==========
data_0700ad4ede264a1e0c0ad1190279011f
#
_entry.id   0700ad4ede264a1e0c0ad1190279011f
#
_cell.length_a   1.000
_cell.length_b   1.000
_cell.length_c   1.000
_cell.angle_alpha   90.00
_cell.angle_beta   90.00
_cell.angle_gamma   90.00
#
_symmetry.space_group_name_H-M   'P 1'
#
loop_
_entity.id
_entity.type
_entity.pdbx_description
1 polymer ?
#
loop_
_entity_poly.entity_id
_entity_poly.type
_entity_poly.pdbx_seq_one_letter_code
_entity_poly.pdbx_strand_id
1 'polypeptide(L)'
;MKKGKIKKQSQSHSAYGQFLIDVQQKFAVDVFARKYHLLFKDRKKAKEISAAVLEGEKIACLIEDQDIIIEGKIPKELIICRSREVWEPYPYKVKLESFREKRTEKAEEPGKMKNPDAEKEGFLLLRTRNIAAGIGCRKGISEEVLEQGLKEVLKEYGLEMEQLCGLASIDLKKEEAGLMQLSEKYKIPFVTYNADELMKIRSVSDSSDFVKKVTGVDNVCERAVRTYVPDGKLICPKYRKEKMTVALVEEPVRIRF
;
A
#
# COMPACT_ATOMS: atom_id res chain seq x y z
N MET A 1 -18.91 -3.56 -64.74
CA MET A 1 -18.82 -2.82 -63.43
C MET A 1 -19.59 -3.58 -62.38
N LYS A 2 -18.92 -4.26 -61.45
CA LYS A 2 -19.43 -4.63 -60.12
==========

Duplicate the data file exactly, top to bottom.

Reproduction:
data_0700ad4ede264a1e0c0ad1190279011f
#
_entry.id   0700ad4ede264a1e0c0ad1190279011f
#
_cell.length_a   1.000
_cell.length_b   1.000
_cell.length_c   1.000
_cell.angle_alpha   90.00
_cell.angle_beta   90.00
_cell.angle_gamma   90.00
#
_symmetry.space_group_name_H-M   'P 1'
#
loop_
_entity.id
_entity.type
_entity.pdbx_description
1 polymer ?
#
loop_
_entity_poly.entity_id
_entity_poly.type
_entity_poly.pdbx_seq_one_letter_code
_entity_poly.pdbx_strand_id
1 'polypeptide(L)'
;MKKGKIKKQSQSHSAYGQFLIDVQQKFAVDVFARKYHLLFKDRKKAKEISAAVLEGEKIACLIEDQDIIIEGKIPKELIICRSREVWEPYPYKVKLESFREKRTEKAEEPGKMKNPDAEKEGFLLLRTRNIAAGIGCRKGISEEVLEQGLKEVLKEYGLEMEQLCGLASIDLKKEEAGLMQLSEKYKIPFVTYNADELMKIRSVSDSSDFVKKVTGVDNVCERAVRTYVPDGKLICPKYRKEKMTVALVEEPVRIRF
;
A
#
# COMPACT_ATOMS: atom_id res chain seq x y z
N MET A 1 -18.91 -3.56 -64.74
CA MET A 1 -18.82 -2.82 -63.43
C MET A 1 -19.59 -3.58 -62.38
N LYS A 2 -18.92 -4.26 -61.45
CA LYS A 2 -19.43 -4.63 -60.12